Founded by Adrian Zucha in 1988, Aman (sanskrit for “peace) Resorts started from a single location in Phuket, Thailand and has expanded to 28 luxury resorts in Bhutan, Cambodia, China, France, French Polynesia, Indonesia, India, Laos, Montenegro, Morocco, Philippines, Sri Lanka, Turks and Caicos Islands and the United States.
If you’re wondering why you never heard of these hotels, you probably haven’t been reading Conde Nast Traveler or Travel & Liesure enough. They have been getting high marks and good reviews since they started their operations.
Here’s a little excerpt from their Wiki entry:
Every Aman resort is unique, not only in its location, but in its design, mood and guest experience. Each is characterized by a small number of rooms (typically less than 55) and minimalist architecture designed to complement the resort’s natural and cultural setting. Indigenous building materials and techniques are used as much as possible to reflect the culture and country in which the resort is located. Also characteristic is a high staff count (typically four staff to one guest)and the absence of a reception desk, a lobby or bellboys. Aman resorts are designed to create the impression that guests are staying in a private residence. Guest accommodation is typically provided in individual private villas, bungalows or tents (in the case of Aman-i-Khás in India and Amanwana in Indonesia), often featuring private pools and outdoor lounging and dining areas. When Amanpuri opened in 1988, the combination of these features was groundbreaking in the luxury accommodation industry.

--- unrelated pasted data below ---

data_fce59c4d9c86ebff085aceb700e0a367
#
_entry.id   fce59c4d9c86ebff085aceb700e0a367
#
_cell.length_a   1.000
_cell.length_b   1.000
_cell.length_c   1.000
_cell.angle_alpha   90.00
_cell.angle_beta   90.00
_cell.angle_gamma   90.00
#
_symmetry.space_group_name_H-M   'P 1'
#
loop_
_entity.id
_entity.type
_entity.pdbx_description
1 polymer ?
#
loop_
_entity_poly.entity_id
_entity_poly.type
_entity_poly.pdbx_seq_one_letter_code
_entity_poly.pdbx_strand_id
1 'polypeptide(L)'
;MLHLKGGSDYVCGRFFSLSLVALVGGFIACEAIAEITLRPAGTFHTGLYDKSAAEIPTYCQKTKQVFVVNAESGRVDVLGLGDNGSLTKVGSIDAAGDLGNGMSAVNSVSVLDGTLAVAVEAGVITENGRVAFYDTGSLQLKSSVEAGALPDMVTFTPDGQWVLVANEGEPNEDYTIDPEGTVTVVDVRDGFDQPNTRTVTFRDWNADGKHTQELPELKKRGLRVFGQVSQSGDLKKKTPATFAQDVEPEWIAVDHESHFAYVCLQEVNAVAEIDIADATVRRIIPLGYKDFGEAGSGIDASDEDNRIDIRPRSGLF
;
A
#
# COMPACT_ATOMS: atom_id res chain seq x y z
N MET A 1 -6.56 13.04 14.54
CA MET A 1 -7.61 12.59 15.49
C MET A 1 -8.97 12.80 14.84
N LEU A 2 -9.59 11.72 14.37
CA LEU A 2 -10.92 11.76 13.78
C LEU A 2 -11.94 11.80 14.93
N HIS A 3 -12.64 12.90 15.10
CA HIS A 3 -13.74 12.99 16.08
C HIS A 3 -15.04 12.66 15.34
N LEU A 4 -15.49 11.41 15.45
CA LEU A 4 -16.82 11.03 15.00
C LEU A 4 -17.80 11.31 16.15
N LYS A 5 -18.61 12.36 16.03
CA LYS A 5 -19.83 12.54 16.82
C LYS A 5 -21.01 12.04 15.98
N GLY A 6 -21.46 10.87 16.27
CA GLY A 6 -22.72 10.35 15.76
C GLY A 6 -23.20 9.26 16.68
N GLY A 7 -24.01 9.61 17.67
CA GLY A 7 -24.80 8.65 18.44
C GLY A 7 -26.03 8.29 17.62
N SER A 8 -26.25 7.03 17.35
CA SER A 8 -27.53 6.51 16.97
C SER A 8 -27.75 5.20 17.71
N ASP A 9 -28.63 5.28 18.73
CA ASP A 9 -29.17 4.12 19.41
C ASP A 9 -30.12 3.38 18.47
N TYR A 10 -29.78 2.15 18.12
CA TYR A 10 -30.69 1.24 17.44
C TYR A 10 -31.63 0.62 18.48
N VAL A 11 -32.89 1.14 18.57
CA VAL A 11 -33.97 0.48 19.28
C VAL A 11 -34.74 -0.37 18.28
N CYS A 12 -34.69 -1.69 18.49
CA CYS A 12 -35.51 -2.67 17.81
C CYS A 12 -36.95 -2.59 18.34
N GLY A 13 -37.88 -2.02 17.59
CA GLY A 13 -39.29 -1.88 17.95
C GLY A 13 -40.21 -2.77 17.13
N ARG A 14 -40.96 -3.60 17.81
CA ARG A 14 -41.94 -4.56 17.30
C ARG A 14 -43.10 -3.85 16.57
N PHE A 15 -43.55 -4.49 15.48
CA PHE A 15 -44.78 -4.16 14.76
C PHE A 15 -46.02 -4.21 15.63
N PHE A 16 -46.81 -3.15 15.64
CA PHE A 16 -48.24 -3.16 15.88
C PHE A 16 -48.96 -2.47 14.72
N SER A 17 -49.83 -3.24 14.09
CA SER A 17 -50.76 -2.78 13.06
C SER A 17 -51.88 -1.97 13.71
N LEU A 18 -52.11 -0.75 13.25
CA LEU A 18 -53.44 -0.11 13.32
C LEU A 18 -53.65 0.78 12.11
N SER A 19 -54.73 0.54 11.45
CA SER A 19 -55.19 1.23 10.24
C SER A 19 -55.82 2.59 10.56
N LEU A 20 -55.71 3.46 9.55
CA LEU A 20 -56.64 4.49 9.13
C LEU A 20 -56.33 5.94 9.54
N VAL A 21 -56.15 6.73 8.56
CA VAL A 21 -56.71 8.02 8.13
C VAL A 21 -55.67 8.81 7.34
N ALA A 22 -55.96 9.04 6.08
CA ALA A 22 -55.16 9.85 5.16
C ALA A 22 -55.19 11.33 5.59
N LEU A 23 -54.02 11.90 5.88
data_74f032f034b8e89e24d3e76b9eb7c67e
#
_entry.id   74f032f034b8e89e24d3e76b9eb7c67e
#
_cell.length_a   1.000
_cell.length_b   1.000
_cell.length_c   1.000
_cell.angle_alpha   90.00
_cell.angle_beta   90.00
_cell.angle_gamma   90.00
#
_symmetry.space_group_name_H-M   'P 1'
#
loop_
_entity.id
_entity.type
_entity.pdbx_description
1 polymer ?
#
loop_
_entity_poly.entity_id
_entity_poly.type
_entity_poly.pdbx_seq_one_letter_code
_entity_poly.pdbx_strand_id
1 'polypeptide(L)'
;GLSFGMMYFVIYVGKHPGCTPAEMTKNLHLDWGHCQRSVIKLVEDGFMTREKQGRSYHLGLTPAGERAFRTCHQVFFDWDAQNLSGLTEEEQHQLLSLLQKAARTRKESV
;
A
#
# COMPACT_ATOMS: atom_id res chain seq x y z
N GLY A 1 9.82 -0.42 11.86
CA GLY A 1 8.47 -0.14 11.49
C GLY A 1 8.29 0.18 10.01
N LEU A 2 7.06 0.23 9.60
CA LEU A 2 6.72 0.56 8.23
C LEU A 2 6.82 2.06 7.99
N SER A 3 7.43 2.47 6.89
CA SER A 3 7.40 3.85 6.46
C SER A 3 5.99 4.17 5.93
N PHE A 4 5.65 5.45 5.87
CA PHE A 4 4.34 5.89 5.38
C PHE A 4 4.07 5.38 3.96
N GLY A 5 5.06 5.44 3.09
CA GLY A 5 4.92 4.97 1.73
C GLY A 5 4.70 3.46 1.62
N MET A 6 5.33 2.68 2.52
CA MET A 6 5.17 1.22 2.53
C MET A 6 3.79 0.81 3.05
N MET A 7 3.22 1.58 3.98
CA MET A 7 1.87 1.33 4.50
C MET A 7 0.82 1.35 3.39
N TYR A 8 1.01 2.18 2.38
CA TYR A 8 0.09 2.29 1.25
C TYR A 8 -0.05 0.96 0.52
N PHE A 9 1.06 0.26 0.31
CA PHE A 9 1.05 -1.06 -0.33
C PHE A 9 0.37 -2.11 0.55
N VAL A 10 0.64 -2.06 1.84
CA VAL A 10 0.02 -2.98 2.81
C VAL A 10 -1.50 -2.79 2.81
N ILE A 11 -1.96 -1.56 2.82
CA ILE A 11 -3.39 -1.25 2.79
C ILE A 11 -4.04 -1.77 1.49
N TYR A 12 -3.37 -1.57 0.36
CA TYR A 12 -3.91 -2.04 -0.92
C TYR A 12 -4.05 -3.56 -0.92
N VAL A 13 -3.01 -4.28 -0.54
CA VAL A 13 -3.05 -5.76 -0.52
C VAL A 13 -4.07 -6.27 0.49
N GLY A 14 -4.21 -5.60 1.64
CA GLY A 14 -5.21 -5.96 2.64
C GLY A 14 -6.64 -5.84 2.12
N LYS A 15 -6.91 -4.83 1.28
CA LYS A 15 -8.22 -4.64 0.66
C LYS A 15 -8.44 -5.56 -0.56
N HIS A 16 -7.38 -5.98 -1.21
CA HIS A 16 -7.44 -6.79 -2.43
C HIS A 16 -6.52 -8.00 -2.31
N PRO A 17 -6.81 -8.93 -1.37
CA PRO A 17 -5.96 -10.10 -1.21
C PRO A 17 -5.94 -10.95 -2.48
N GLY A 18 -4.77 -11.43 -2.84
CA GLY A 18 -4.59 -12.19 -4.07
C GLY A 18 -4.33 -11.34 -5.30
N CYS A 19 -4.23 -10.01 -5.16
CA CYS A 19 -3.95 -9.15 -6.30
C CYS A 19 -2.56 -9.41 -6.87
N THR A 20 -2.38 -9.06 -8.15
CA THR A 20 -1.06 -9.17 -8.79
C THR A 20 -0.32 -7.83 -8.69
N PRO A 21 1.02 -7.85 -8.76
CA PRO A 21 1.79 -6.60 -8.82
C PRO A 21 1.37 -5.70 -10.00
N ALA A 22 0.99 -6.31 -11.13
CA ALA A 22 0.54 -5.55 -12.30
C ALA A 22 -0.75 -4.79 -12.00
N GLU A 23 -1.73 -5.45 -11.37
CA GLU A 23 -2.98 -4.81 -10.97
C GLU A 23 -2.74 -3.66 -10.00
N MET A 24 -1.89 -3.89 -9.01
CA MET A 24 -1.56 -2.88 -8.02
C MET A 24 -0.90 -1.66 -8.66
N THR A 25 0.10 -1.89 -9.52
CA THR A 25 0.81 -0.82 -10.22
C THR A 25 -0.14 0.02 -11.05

Not impressed yet? Check out some of these photos from their website:
And if you’re wondering, yes, it’s going to cost you a pretty penny. But think about it this way – you are going to have a vacation of a lifetime at one of these resorts.
For more information about Aman Resorts or their locations, you can visit the official Aman Resorts website online.